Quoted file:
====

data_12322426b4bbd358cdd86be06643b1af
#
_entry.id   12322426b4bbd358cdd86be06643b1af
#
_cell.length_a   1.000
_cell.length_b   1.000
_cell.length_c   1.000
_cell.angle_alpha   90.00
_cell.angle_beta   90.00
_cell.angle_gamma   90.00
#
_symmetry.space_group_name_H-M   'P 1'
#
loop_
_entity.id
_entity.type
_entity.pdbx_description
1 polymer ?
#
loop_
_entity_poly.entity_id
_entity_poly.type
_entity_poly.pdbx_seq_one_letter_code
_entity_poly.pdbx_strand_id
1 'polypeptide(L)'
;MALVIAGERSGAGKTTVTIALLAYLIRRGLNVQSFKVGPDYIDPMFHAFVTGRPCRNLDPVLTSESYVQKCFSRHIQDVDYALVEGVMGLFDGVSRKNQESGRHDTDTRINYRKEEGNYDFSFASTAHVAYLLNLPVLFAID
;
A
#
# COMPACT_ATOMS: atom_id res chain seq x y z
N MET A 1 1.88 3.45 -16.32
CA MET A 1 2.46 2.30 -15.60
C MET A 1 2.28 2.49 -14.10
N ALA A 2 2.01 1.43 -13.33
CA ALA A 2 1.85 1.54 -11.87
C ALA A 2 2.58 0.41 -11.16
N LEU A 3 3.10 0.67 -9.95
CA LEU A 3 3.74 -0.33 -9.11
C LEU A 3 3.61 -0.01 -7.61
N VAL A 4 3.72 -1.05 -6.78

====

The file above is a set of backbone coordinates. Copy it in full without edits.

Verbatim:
data_12322426b4bbd358cdd86be06643b1af
#
_entry.id   12322426b4bbd358cdd86be06643b1af
#
_cell.length_a   1.000
_cell.length_b   1.000
_cell.length_c   1.000
_cell.angle_alpha   90.00
_cell.angle_beta   90.00
_cell.angle_gamma   90.00
#
_symmetry.space_group_name_H-M   'P 1'
#
loop_
_entity.id
_entity.type
_entity.pdbx_description
1 polymer ?
#
loop_
_entity_poly.entity_id
_entity_poly.type
_entity_poly.pdbx_seq_one_letter_code
_entity_poly.pdbx_strand_id
1 'polypeptide(L)'
;MALVIAGERSGAGKTTVTIALLAYLIRRGLNVQSFKVGPDYIDPMFHAFVTGRPCRNLDPVLTSESYVQKCFSRHIQDVDYALVEGVMGLFDGVSRKNQESGRHDTDTRINYRKEEGNYDFSFASTAHVAYLLNLPVLFAID
;
A
#
# COMPACT_ATOMS: atom_id res chain seq x y z
N MET A 1 1.88 3.45 -16.32
CA MET A 1 2.46 2.30 -15.60
C MET A 1 2.28 2.49 -14.10
N ALA A 2 2.01 1.43 -13.33
CA ALA A 2 1.85 1.54 -11.87
C ALA A 2 2.58 0.41 -11.16
N LEU A 3 3.10 0.67 -9.95
CA LEU A 3 3.74 -0.33 -9.11
C LEU A 3 3.61 -0.01 -7.61
N VAL A 4 3.72 -1.05 -6.78